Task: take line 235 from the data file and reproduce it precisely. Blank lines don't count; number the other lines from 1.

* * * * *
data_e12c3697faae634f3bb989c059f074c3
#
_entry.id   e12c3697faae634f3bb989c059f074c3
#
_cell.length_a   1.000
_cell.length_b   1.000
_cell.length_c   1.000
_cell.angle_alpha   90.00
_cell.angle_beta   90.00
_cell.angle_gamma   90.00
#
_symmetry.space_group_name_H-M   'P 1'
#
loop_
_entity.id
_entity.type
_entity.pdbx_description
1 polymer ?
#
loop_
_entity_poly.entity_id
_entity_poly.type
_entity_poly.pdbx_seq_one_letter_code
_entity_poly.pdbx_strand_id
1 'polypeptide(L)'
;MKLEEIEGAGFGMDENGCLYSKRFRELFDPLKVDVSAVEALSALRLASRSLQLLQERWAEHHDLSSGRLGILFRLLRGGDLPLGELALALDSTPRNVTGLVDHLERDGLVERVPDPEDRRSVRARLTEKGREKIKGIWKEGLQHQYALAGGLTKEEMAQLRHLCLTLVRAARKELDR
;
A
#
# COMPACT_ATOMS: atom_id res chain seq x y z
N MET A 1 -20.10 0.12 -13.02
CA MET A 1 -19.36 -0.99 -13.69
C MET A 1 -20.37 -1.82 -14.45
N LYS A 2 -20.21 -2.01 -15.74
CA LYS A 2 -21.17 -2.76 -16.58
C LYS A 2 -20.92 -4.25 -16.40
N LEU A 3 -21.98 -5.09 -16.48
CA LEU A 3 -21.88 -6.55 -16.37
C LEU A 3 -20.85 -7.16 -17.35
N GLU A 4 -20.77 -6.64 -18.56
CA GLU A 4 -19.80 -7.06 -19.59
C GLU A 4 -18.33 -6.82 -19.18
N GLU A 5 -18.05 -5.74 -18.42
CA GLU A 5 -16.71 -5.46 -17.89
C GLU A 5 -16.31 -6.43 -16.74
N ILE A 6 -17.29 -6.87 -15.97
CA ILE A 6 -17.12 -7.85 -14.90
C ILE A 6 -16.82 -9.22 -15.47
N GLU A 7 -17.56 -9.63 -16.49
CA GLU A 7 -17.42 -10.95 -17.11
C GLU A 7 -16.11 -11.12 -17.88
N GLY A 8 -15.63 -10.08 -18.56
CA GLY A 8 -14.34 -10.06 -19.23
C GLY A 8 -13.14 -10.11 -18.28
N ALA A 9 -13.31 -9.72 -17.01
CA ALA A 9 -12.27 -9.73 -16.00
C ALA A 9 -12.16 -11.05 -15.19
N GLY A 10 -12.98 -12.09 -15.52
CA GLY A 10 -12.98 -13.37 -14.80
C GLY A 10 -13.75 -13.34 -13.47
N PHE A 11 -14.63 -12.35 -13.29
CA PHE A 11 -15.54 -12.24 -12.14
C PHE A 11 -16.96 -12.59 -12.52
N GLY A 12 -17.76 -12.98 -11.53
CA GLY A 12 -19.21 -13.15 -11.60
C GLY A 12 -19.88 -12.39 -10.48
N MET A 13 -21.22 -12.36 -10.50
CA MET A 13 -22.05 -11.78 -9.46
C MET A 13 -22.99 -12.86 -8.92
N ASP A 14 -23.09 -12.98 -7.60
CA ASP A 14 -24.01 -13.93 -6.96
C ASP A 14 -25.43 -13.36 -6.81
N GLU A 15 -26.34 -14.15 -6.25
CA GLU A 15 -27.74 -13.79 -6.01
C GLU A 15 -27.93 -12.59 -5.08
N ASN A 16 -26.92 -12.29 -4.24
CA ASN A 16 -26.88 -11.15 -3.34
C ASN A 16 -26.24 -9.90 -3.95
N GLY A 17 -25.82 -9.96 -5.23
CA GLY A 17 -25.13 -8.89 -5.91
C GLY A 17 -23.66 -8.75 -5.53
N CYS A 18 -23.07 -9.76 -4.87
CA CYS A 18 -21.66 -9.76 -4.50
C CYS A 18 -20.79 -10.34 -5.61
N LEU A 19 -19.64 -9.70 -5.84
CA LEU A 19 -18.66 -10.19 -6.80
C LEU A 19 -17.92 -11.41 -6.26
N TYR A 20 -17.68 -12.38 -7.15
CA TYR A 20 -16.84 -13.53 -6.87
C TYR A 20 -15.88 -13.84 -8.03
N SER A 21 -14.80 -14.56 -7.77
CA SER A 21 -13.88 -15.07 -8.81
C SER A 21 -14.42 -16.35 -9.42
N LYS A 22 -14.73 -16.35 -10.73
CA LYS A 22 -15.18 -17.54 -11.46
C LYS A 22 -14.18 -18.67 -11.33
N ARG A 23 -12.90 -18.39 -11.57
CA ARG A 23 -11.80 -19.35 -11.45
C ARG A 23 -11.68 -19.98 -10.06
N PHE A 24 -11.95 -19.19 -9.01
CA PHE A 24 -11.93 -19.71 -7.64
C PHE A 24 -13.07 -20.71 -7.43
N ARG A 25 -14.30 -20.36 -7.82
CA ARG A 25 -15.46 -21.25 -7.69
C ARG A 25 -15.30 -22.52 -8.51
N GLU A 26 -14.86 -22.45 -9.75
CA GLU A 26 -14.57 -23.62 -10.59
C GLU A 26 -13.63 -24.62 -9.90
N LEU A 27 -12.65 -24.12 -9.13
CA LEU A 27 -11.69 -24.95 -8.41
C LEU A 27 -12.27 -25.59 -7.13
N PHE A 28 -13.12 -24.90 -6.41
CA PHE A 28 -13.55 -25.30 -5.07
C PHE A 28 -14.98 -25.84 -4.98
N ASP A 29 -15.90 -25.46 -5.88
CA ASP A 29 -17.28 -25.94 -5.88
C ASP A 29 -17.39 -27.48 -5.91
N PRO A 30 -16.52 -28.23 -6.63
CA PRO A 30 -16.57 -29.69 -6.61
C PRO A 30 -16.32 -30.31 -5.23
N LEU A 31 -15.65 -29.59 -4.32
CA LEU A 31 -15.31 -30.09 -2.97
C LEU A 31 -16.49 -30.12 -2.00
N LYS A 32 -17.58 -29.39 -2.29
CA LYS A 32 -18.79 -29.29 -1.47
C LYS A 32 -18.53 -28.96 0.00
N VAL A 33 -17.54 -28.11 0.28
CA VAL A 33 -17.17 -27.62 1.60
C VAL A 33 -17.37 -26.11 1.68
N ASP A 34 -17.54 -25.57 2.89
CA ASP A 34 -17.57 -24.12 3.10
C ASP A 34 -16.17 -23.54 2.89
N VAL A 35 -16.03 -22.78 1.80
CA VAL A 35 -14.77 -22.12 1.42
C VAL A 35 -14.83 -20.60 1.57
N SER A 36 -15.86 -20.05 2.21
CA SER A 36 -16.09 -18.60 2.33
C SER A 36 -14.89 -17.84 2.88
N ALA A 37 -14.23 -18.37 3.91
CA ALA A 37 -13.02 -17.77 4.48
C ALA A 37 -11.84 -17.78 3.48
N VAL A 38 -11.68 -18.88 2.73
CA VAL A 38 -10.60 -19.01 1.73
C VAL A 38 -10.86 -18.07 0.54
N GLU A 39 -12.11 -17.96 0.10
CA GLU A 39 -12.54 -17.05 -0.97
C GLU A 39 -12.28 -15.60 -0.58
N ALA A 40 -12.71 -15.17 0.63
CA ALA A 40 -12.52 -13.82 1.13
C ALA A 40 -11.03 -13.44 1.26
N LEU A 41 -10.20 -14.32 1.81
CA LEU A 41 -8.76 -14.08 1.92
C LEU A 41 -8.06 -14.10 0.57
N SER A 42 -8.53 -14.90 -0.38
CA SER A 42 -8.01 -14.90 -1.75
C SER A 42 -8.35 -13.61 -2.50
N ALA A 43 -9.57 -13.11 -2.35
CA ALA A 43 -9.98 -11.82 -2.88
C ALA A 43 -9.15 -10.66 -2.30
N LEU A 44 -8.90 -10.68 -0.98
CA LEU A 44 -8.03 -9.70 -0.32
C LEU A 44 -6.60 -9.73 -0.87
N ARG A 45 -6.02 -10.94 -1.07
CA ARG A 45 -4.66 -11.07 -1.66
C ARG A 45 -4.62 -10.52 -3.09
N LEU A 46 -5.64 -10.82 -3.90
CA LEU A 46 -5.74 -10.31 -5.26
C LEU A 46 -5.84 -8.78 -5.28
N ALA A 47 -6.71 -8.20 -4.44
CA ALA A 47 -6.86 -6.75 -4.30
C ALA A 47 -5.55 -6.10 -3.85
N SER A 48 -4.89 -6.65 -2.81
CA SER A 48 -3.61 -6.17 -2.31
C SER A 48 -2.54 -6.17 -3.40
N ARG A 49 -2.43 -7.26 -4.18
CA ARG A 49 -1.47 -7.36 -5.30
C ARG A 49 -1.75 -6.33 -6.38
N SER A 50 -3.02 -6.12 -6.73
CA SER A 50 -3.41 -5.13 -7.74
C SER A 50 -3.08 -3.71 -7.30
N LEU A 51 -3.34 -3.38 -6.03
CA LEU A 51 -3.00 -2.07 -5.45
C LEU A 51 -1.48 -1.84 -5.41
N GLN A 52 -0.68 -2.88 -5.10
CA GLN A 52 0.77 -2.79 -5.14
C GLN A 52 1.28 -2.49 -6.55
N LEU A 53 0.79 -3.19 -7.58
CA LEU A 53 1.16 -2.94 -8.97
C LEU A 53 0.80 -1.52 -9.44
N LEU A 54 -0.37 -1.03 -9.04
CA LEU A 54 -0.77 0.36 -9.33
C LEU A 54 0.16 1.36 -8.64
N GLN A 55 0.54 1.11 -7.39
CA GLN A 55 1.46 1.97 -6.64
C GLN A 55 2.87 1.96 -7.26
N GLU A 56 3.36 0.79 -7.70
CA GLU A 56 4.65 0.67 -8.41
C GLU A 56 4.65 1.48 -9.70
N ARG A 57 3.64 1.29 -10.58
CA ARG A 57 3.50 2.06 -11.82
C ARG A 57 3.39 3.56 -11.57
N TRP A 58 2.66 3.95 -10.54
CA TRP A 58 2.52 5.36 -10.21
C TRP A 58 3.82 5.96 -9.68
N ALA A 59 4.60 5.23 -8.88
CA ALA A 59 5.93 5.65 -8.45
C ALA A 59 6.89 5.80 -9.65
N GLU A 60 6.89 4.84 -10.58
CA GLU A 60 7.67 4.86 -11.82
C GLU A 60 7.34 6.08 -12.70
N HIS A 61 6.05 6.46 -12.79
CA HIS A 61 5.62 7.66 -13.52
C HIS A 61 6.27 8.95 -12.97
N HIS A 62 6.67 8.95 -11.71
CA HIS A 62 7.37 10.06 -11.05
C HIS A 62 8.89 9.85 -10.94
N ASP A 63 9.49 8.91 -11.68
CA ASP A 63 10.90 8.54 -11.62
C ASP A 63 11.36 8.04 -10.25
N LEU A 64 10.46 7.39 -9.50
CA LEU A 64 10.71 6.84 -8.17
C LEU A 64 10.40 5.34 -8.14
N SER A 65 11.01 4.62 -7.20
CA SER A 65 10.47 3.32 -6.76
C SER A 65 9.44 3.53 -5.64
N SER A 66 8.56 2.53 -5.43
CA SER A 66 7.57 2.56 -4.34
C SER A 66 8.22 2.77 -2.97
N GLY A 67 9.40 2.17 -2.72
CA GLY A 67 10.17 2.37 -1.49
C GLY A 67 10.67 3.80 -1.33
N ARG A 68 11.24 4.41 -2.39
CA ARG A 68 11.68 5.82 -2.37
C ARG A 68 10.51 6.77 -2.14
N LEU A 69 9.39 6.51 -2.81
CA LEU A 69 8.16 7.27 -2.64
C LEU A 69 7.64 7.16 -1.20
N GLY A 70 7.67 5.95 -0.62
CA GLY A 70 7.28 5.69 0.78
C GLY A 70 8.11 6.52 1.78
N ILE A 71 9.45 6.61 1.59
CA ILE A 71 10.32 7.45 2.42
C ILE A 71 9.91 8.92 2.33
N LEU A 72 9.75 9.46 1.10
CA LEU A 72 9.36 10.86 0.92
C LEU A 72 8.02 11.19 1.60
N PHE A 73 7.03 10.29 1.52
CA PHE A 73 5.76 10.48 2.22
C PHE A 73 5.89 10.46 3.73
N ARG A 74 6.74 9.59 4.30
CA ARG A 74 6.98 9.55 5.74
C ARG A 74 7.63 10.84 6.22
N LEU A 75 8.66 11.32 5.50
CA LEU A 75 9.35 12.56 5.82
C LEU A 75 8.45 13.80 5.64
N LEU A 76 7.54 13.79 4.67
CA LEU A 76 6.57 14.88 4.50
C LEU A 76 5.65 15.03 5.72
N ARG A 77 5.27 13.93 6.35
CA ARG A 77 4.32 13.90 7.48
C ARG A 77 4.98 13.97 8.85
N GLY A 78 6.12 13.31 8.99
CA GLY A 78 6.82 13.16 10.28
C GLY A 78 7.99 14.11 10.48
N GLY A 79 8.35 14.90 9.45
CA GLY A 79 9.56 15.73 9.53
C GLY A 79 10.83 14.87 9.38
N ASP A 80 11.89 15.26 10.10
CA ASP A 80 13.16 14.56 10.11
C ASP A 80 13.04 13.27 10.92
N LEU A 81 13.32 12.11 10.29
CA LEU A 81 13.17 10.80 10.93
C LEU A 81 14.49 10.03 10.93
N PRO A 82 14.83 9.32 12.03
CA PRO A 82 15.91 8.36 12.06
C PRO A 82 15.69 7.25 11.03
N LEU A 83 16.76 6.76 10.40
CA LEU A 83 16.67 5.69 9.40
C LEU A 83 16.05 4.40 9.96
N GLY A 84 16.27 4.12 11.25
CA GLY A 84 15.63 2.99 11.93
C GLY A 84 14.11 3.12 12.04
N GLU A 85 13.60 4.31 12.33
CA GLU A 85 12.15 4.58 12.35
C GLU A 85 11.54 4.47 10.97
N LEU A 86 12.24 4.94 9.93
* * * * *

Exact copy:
N LEU A 69 9.39 6.51 -2.81